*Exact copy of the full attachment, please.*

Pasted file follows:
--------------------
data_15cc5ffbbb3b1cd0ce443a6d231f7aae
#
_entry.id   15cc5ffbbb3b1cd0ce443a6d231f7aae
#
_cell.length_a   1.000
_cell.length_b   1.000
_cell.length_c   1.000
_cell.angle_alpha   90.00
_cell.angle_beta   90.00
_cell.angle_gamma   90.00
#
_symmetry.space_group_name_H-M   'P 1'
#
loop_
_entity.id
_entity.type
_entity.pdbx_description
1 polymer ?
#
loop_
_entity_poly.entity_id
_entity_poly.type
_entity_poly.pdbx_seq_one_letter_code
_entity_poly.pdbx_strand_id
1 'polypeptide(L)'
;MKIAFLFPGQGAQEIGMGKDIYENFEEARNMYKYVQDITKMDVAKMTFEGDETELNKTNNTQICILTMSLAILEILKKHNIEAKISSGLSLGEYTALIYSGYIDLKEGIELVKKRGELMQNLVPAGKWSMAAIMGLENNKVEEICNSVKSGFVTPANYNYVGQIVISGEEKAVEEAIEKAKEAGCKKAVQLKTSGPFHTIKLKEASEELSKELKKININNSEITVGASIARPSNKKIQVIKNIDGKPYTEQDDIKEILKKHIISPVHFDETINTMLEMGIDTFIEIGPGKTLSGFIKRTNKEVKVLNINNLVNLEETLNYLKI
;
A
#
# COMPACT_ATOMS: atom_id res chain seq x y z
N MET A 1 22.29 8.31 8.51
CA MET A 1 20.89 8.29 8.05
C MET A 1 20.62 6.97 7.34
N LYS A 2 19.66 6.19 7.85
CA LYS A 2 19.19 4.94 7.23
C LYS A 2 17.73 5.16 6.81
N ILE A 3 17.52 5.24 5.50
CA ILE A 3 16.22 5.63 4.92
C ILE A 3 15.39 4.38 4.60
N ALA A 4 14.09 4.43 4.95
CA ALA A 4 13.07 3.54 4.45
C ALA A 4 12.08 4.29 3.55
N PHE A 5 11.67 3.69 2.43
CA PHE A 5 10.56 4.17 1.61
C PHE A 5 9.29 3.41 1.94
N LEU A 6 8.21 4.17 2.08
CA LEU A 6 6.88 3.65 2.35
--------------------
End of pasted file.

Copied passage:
data_15cc5ffbbb3b1cd0ce443a6d231f7aae
#
_entry.id   15cc5ffbbb3b1cd0ce443a6d231f7aae
#
_cell.length_a   1.000
_cell.length_b   1.000
_cell.length_c   1.000
_cell.angle_alpha   90.00
_cell.angle_beta   90.00
_cell.angle_gamma   90.00
#
_symmetry.space_group_name_H-M   'P 1'
#
loop_
_entity.id
_entity.type
_entity.pdbx_description
1 polymer ?
#
loop_
_entity_poly.entity_id
_entity_poly.type
_entity_poly.pdbx_seq_one_letter_code
_entity_poly.pdbx_strand_id
1 'polypeptide(L)'
;MKIAFLFPGQGAQEIGMGKDIYENFEEARNMYKYVQDITKMDVAKMTFEGDETELNKTNNTQICILTMSLAILEILKKHNIEAKISSGLSLGEYTALIYSGYIDLKEGIELVKKRGELMQNLVPAGKWSMAAIMGLENNKVEEICNSVKSGFVTPANYNYVGQIVISGEEKAVEEAIEKAKEAGCKKAVQLKTSGPFHTIKLKEASEELSKELKKININNSEITVGASIARPSNKKIQVIKNIDGKPYTEQDDIKEILKKHIISPVHFDETINTMLEMGIDTFIEIGPGKTLSGFIKRTNKEVKVLNINNLVNLEETLNYLKI
;
A
#
# COMPACT_ATOMS: atom_id res chain seq x y z
N MET A 1 22.29 8.31 8.51
CA MET A 1 20.89 8.29 8.05
C MET A 1 20.62 6.97 7.34
N LYS A 2 19.66 6.19 7.85
CA LYS A 2 19.19 4.94 7.23
C LYS A 2 17.73 5.16 6.81
N ILE A 3 17.52 5.24 5.50
CA ILE A 3 16.22 5.63 4.92
C ILE A 3 15.39 4.38 4.60
N ALA A 4 14.09 4.43 4.95
CA ALA A 4 13.07 3.54 4.45
C ALA A 4 12.08 4.29 3.55
N PHE A 5 11.67 3.69 2.43
CA PHE A 5 10.56 4.17 1.61
C PHE A 5 9.29 3.41 1.94
N LEU A 6 8.21 4.17 2.08
CA LEU A 6 6.88 3.65 2.35